You can never be too careful.
Safe Ride 4 Kids, a car safety company launched by a former Lakewood firefighter, is pushing a car seat for expecting moms. The Tummy Shield is a seat cushion with a metal anchor that pulls the lap portion of a seat belt down between the legs so it rests over the thighs instead of over a baby bump.
It’s a product Safe Ride 4 Kids has quietly listed on its website since 2013. But after receiving its first full shipment of Tummy Shields from the product’s Australian manufacturer in February, the company is looking to ramp up U.S. sales.
“We’ve been trying to walk a very fine balance between a marketing effort and having the resources in place to make sure we have the product on hand,” said CEO Greg Durocher. “The last thing we want to do is have a customer who realizes the need for the product, yet not be able to meet that need and leave them feeling more at risk than when they found us.”
Safe Ride 4 Kids is co-owned by husband-and-wife teams Greg and Amie Durocher and Jeff and Stephanie Lobeck. The company launched in 2012 selling a seat belt safety vest for kids about 3 years old and weighing between 30 and 80 pounds.
Right now the travel vest still makes up about 97 or 98 percent of the company’s sales, but Durocher said he thinks the Tummy Shield will be the company’s most popular product in a year or two. Safe Ride imports the product from its Australian-based inventor and is the sole distributor for Tummy Shields in the U.S.
While he’s only sold about 250 or 300 of them so far, Durocher said the Tummy Shield is a more promising item than the safety vest because it isn’t competing with any other products.
“The vest is an alternative to products that are already on the market – the car seat, the booster seat – there are other options for parents out there,” Durocher said. “With the Tummy Shield, there’s virtually nothing on the market to help pregnant women and their babies be safer.”
But even without an alternative product, the Tummy Shield could be a tough sell to expecting mothers who don’t see a hazard in driving with a standard seat belt. Durocher said pregnant women often don’t think anything of driving while pregnant until around the beginning of the third trimester, when driving with a seat belt gets uncomfortable.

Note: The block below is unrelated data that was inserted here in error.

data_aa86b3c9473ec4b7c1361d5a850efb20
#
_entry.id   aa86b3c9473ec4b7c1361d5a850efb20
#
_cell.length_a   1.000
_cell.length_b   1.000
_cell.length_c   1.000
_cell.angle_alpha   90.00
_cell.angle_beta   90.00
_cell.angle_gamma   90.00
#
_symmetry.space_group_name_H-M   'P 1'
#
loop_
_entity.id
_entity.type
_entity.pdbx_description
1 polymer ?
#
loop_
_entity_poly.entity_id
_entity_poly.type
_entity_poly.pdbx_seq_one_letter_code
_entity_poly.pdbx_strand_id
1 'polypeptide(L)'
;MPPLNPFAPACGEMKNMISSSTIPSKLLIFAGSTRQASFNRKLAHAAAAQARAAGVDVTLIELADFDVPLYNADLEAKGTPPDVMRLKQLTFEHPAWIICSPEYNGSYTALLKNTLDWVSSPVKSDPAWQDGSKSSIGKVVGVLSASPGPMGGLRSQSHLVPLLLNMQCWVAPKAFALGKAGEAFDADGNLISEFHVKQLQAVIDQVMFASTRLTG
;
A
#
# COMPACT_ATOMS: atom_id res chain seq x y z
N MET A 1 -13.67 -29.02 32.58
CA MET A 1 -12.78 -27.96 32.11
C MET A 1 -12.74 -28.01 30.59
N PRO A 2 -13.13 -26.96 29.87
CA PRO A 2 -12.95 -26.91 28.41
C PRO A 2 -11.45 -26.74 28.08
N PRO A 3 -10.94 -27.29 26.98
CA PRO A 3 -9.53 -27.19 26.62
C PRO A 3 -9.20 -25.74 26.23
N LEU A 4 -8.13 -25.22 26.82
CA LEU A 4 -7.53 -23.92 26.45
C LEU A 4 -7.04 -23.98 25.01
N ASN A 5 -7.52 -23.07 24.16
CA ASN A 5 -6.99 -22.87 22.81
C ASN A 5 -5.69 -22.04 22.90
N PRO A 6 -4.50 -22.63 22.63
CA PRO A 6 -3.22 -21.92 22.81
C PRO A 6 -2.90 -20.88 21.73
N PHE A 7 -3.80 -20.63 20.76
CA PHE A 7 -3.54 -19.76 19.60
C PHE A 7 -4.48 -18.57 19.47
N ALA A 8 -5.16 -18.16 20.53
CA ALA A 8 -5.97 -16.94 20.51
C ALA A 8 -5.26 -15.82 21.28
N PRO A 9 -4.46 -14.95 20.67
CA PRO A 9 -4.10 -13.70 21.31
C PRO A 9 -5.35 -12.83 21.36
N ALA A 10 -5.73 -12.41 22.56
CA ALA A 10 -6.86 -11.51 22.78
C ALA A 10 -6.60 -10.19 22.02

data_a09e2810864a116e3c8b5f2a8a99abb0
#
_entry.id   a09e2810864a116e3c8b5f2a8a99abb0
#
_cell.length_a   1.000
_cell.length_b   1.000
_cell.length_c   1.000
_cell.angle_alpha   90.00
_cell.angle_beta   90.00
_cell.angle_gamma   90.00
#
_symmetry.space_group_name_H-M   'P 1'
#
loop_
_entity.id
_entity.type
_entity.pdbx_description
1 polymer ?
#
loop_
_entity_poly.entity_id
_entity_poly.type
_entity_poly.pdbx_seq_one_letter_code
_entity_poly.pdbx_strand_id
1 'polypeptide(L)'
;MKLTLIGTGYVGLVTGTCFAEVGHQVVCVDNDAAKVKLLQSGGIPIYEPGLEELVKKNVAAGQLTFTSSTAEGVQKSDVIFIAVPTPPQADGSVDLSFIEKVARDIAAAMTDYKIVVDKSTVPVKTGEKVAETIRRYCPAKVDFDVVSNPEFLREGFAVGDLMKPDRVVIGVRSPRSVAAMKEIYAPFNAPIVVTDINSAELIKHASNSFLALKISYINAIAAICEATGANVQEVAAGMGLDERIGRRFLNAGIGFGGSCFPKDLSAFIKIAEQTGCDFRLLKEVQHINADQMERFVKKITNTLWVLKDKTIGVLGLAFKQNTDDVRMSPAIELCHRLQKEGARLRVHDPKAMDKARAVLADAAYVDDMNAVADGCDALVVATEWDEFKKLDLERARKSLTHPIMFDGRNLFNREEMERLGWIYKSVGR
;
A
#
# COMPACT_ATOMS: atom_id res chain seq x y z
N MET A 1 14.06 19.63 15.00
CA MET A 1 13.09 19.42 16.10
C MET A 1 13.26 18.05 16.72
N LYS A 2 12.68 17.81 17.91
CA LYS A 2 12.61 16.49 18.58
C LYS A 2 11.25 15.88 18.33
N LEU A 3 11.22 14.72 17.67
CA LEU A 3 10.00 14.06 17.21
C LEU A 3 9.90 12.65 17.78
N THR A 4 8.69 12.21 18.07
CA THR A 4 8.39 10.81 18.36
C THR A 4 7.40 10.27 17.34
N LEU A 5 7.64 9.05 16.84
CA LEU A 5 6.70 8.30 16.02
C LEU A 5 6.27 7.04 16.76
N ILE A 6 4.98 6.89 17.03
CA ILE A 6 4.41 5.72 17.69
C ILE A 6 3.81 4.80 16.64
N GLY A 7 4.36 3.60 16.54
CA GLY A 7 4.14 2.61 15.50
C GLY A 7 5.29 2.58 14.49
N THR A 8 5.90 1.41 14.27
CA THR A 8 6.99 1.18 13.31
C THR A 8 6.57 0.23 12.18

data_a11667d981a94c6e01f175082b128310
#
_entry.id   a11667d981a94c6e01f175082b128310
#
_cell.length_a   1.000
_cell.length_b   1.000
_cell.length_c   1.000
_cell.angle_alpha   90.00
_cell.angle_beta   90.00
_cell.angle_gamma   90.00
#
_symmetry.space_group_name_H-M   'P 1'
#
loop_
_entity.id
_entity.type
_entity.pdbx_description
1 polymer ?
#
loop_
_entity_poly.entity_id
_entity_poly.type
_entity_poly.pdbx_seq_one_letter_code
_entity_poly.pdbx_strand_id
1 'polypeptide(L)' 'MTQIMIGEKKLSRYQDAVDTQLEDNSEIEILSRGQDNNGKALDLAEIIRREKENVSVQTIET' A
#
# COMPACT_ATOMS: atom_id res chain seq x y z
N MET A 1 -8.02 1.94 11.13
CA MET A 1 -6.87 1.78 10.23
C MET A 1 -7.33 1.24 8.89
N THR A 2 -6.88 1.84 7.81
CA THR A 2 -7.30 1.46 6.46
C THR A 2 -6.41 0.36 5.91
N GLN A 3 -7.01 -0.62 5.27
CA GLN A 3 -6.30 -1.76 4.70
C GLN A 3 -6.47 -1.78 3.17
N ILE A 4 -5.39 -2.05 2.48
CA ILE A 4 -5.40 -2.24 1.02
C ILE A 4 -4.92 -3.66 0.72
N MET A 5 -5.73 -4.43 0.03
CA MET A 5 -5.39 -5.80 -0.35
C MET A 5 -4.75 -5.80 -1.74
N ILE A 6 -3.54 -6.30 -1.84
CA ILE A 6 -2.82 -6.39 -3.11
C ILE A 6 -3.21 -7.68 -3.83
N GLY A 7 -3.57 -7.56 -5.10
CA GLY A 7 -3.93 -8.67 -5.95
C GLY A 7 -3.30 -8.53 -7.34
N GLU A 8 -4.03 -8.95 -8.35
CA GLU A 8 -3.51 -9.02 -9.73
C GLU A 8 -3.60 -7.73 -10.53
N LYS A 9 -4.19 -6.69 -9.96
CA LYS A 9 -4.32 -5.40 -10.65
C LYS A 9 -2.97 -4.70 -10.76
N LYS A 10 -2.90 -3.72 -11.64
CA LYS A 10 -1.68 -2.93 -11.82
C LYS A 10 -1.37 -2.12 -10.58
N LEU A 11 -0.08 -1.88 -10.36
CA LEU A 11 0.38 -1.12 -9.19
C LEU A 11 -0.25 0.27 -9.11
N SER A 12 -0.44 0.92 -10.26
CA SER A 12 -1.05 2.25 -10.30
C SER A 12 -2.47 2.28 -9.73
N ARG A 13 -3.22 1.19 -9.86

The company hopes to reach potential customers by spreading educational material and getting the word to pregnant women through their physicians.
“Engaging doctors, midwives, nurses and clinical staff and getting them educated on the need for the product is crucial,” Durocher said. “They have to have the confidence that it truly is in their patient’s best interest to utilize the product during the pregnancy stage.”
Right now the Tummy Shield sells for $170 on the Safe Ride website. The company also rents the 9-pound cushion for $24 a month.
Safe Ride handles all of its warehousing and shipping in Phoenix, where the Lobecks live, but the company is on the lookout for a commercial fulfillment center to handle safety vest orders. Safe Ride is also looking to bring on its first employees aside from its original founders and will hire one or two trained car seat technicians in the next six months.
The company also pitched a group of 30 or so investors at a recent Denver Metro Small Business Development Center event in search of a $350,000 loan to ramp up inventory. Looking forward, Durocher said the company will look to add a rear-facing car seat for kids who are too small for the vest.
“Our business plan is to fill all the gaps in between and offer parents products for every stage of the child’s development,” he said.